If a drinking game had been made out of Republicans calling America “exceptional” at the RNC, the hospitals would have been full of people with alcohol poisoning this week. Unfortunately, and a bit embarrassingly, what these exceptional Americans don’t seem to realize is that the term “American exceptionalism” actually comes from an insult to America, not a compliment.
Some may wonder how so many of today’s Republicans latched onto this extremely popular “American exceptionalism” meme, so I’m going to tell you. It was popularized by everyone’s favorite discredited “historian” David Barton, the same guy whose best selling book about Jefferson was just yanked by its publisher because it was so inaccurate.
I don’t know exactly when Barton began spewing this “American exceptionalism” thing, but I know he’s been using it for at least six years. In the Summer 2006 issue of his WallBuilders Report, Barton attributed the term “American Exceptionalism” to Alexis de Tocqueville, the Frenchman who was sent to America in the 1830s to report on America’s penal system, but ended up staying for several years studying all aspects of American life. The result of Tocqueville’s travels across America was, of course, his famous work Democracy in America.
Here’s what Barton wrote in 2006:
“This Fourth of July, America will celebrate its 230th birthday. Neither our closest allies nor our fiercest enemies have experienced the stability with which we have been blessed. In fact, during the time that America has flourished under the Declaration of Independence, France has had fifteen different governments. And Brazil has had seven since 1822; Poland, seven since 1921; Afghanistan, five since 1923; Russia, four since 1918; and the story is similar for other nations throughout Europe, Africa, South America, and the rest of the world.
‘Some describe this remarkable achievement as “American Exceptionalism” – a term coined in 1831 by Alexis de Tocqueville, a famous French visitor to America who penned the classic, Democracy in America. As De Tocqueville expressed it:
‘The position of the Americans is quite exceptional, and it may be believed that no democratic people will ever be placed in a similar one.’”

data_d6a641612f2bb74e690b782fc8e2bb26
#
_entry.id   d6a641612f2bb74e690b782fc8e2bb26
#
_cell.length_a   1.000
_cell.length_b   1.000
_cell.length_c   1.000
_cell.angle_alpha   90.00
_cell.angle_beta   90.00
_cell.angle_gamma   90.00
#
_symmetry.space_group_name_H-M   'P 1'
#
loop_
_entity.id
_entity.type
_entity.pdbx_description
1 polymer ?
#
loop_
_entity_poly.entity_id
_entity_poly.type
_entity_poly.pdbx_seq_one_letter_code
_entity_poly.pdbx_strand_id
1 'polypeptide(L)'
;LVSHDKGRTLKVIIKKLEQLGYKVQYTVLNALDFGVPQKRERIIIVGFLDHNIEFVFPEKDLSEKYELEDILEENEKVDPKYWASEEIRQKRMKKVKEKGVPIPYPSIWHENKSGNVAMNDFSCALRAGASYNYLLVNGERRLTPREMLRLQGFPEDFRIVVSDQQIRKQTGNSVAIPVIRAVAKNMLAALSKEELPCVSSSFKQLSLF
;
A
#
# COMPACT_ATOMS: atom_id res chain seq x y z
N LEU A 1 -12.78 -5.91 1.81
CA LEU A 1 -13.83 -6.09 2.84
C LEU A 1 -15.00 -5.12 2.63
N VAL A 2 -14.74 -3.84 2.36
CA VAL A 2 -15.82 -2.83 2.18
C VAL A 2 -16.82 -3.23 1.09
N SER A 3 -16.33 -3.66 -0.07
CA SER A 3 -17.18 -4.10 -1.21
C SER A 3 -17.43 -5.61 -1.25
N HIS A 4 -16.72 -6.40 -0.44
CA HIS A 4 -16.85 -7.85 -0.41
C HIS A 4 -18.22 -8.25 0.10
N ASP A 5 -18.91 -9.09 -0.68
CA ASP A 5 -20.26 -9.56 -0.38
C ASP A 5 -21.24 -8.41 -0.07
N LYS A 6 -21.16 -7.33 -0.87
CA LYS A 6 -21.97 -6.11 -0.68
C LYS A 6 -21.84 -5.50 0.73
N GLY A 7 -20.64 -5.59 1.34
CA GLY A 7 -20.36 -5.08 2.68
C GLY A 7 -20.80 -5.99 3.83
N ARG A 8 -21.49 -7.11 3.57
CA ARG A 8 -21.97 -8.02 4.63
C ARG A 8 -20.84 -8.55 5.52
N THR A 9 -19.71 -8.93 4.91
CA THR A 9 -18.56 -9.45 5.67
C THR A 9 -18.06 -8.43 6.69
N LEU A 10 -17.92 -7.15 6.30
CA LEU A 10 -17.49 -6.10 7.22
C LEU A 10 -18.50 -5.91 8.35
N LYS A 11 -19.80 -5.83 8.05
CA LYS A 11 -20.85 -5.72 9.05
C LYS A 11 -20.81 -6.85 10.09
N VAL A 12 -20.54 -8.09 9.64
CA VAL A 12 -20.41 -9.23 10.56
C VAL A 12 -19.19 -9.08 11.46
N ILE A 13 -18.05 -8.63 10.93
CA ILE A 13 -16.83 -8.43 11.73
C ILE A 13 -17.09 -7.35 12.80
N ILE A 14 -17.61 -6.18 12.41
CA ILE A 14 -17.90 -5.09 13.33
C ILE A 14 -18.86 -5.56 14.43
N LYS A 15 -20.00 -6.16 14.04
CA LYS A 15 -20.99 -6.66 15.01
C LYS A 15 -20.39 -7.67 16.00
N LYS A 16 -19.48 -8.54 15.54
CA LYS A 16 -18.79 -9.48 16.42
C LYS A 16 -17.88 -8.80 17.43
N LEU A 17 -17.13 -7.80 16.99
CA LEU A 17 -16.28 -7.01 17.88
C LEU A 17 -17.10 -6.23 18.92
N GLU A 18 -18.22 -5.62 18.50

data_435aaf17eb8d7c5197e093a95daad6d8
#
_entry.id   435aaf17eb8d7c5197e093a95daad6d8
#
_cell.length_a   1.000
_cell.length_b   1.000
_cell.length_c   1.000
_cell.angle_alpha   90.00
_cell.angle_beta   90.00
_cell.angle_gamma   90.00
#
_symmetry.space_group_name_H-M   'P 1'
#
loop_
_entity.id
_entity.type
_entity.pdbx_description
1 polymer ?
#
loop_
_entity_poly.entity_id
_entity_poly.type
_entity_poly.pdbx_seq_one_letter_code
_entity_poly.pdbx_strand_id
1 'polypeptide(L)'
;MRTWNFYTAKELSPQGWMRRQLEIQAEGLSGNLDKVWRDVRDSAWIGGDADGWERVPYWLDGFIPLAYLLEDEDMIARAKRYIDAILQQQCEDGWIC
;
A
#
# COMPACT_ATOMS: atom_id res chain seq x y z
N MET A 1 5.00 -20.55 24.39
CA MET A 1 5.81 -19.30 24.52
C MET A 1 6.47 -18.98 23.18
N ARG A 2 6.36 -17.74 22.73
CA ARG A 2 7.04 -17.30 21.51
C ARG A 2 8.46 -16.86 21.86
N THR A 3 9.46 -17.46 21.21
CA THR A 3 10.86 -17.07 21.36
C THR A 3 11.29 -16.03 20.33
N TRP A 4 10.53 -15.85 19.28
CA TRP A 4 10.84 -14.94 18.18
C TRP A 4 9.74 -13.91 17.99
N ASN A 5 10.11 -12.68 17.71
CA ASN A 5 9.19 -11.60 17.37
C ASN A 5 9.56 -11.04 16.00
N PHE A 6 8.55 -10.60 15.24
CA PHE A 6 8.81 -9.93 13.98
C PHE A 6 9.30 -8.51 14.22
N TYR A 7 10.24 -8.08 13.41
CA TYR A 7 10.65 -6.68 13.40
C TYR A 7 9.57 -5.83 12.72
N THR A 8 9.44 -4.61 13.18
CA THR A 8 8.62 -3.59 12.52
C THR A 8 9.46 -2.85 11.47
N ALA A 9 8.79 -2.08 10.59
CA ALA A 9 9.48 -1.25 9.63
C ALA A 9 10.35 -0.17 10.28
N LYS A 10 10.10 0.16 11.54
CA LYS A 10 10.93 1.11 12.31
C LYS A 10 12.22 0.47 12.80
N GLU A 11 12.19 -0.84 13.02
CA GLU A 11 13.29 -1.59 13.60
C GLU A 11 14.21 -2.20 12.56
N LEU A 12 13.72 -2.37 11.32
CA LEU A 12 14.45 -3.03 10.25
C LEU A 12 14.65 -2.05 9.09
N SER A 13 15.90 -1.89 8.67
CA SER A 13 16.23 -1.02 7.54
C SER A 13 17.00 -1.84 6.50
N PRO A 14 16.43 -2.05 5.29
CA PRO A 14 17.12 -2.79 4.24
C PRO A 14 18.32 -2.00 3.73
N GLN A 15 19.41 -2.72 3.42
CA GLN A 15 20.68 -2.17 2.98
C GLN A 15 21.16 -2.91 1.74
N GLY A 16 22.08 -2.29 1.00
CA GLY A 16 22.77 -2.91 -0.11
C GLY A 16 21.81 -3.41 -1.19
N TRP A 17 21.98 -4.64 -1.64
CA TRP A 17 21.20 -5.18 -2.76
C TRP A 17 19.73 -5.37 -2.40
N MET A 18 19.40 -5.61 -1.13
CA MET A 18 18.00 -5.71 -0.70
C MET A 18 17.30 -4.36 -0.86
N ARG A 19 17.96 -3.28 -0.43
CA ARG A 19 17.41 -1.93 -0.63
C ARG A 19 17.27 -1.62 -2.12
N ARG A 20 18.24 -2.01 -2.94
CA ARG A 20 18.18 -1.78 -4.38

For years, Barton has incessantly repeated this Alexis de Tocqueville “American Exceptionalism” claim in his writings, videos, presentations, and radio and TV appearances. And thus it became a Republican talking point.
But what the Republicans don’t seem to know is that Tocqueville was insulting America when he called it exceptional, not giving us something to be proud of. Making this even more ironic is that what Tocqueville was actually referring to when he wrote of the “exceptional” nature of America was the prideful nature of Americans.
Here’s what Alexis de Tocqueville actually wrote. He introduced his opinion that America was “exceptional” by saying that Americans didn’t have any original thoughts or advances in science, literature, or the arts because they relied on the thinkers of Europe:
“At the head of the enlightened nations of the Old World the inhabitants of the United States more particularly identified one to which they were closely united by a common origin and by kindred habits. Among this people they found distinguished men of science, able artists, writers of eminence; and they were enabled to enjoy the treasures of the intellect without laboring to amass them. In spite of the ocean that intervenes, I cannot consent to separate America from Europe. I consider the people of the United States as that portion of the English people who are commissioned to explore the forests of the New World, while the rest of the nation, enjoying more leisure and less harassed by the drudgery of life, may devote their energies to thought and enlarge in all directions the empire of mind.
‘The position of the Americans is therefore quite exceptional, and it may be believed that no democratic people will ever be placed in a similar one. Their strictly Puritanical origin, their exclusively commercial habits, even the country they inhabit, which seems to divert their minds from the pursuit of science, literature, and the arts, the proximity of Europe, which allows them to neglect these pursuits without relapsing into barbarism, a thousand special causes, of which I have only been able to point out the most important, have singularly concurred to fix the mind of the American upon purely practical objects. His passions, his wants, his education, and everything about him seem to unite in drawing the native of the United States earthward; his religion alone bids him turn, from time to time, a transient and distracted glance to heaven. Let us cease, then, to view all democratic nations under the example of the American people, and attempt to survey them at length with their own features.”
He then went on to conclude from his observations that Americans of the time had an altogether undeserved feeling of pride in themselves and their country:
“The Anglo-Americans are not only united by these common opinions, but they are separated from all other nations by a feeling of pride. For the last fifty years, no pains have been spared to convince the inhabitants of the United States that they are the only religious, enlightened, and free people. They perceive that, for the present, their own democratic institutions prosper, whilst those of other countries fail; hence they conceive a high opinion of their superiority, and are not very remote from believing themselves to be a distinct species of mankind. Thus, the dangers which threaten the American Union do not originate in diversity of interests or of opinions; but in the various characters and passions of the Americans.”
But now, thanks to the Republicans’ favorite pseudo-historian David Barton, “American exceptionalism,” a nineteenth century insult about the undeserved prideful nature of Americans is being proudly touted by Republicans everywhere. The irony is killing me.